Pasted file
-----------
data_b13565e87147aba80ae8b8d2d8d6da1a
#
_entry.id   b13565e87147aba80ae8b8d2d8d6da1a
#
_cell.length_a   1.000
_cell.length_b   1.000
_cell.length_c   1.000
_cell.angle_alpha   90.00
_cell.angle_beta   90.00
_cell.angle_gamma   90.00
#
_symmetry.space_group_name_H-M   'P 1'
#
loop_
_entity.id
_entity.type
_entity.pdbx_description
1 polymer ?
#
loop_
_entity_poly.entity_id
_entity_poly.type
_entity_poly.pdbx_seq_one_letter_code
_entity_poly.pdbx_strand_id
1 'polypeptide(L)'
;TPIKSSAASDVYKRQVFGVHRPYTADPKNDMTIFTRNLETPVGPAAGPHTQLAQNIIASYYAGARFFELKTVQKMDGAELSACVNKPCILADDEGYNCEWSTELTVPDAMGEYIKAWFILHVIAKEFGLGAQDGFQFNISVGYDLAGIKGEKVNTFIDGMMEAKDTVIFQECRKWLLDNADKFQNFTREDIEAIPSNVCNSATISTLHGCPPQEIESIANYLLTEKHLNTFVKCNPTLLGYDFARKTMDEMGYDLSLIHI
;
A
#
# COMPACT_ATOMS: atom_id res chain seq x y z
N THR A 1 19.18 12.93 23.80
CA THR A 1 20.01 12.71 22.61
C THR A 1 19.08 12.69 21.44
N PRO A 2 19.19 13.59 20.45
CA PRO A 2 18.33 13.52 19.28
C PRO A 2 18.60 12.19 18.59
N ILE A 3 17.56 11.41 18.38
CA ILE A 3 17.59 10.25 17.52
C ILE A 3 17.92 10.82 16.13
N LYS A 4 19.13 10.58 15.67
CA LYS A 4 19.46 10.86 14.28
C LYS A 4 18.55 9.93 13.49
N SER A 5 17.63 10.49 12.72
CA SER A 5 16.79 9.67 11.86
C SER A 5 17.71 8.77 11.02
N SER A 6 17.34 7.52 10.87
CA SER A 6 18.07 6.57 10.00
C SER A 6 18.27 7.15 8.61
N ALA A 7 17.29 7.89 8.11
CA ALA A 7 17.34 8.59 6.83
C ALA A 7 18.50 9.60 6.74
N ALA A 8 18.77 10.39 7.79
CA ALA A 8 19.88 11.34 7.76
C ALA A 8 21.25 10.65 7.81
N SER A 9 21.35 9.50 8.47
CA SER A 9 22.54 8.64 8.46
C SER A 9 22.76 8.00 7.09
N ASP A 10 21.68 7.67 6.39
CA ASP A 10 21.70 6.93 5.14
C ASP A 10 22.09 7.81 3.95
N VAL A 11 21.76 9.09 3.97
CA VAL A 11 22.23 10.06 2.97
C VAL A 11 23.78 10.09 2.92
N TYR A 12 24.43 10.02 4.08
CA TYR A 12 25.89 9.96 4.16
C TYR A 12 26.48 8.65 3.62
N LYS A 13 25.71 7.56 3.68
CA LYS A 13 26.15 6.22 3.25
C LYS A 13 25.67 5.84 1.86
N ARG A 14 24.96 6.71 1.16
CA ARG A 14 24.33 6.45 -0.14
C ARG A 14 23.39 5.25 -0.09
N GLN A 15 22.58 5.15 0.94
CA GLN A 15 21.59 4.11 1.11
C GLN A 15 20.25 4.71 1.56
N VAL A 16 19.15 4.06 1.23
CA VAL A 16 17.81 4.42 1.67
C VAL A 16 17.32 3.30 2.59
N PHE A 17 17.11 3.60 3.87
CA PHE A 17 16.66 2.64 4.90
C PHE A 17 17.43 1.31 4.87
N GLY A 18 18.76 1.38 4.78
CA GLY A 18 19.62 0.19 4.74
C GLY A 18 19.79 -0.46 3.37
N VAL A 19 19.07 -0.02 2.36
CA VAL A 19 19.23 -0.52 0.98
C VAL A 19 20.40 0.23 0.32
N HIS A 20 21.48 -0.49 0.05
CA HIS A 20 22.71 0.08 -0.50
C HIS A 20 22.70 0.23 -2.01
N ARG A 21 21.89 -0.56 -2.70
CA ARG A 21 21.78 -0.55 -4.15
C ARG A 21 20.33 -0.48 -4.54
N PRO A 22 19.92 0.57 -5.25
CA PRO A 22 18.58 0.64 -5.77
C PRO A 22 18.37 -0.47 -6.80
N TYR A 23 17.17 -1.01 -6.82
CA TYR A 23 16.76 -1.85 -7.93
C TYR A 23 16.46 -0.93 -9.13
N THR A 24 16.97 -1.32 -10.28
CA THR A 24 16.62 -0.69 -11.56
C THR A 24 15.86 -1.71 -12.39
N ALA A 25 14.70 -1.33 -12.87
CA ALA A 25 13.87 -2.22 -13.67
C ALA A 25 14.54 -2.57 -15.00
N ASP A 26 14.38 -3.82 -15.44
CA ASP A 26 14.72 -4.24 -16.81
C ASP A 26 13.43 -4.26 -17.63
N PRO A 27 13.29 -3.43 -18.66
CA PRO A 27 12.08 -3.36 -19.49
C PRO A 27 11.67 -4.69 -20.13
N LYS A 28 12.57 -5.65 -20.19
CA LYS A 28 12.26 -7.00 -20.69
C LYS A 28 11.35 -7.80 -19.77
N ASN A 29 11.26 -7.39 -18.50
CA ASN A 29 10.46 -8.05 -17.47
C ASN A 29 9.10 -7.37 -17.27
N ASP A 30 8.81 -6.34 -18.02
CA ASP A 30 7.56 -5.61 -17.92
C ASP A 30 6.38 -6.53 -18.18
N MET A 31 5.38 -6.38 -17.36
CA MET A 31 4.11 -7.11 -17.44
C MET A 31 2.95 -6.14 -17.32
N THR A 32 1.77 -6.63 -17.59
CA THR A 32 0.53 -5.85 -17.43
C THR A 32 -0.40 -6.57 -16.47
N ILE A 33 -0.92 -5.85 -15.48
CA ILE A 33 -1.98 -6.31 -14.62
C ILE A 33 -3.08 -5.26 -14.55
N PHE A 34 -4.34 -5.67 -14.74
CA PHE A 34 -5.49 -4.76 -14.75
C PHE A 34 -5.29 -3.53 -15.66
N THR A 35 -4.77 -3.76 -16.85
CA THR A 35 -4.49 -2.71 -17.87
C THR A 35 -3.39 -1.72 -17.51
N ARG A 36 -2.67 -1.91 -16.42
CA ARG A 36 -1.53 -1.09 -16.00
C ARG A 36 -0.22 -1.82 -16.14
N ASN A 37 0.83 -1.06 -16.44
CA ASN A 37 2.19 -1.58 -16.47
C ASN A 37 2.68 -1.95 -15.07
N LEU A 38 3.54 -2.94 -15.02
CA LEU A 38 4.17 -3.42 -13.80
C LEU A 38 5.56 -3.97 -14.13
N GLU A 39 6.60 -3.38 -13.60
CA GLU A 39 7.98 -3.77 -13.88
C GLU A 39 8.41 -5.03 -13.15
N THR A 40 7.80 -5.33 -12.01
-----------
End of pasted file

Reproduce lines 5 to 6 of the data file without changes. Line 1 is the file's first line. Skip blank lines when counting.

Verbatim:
_cell.length_a   1.000
_cell.length_b   1.000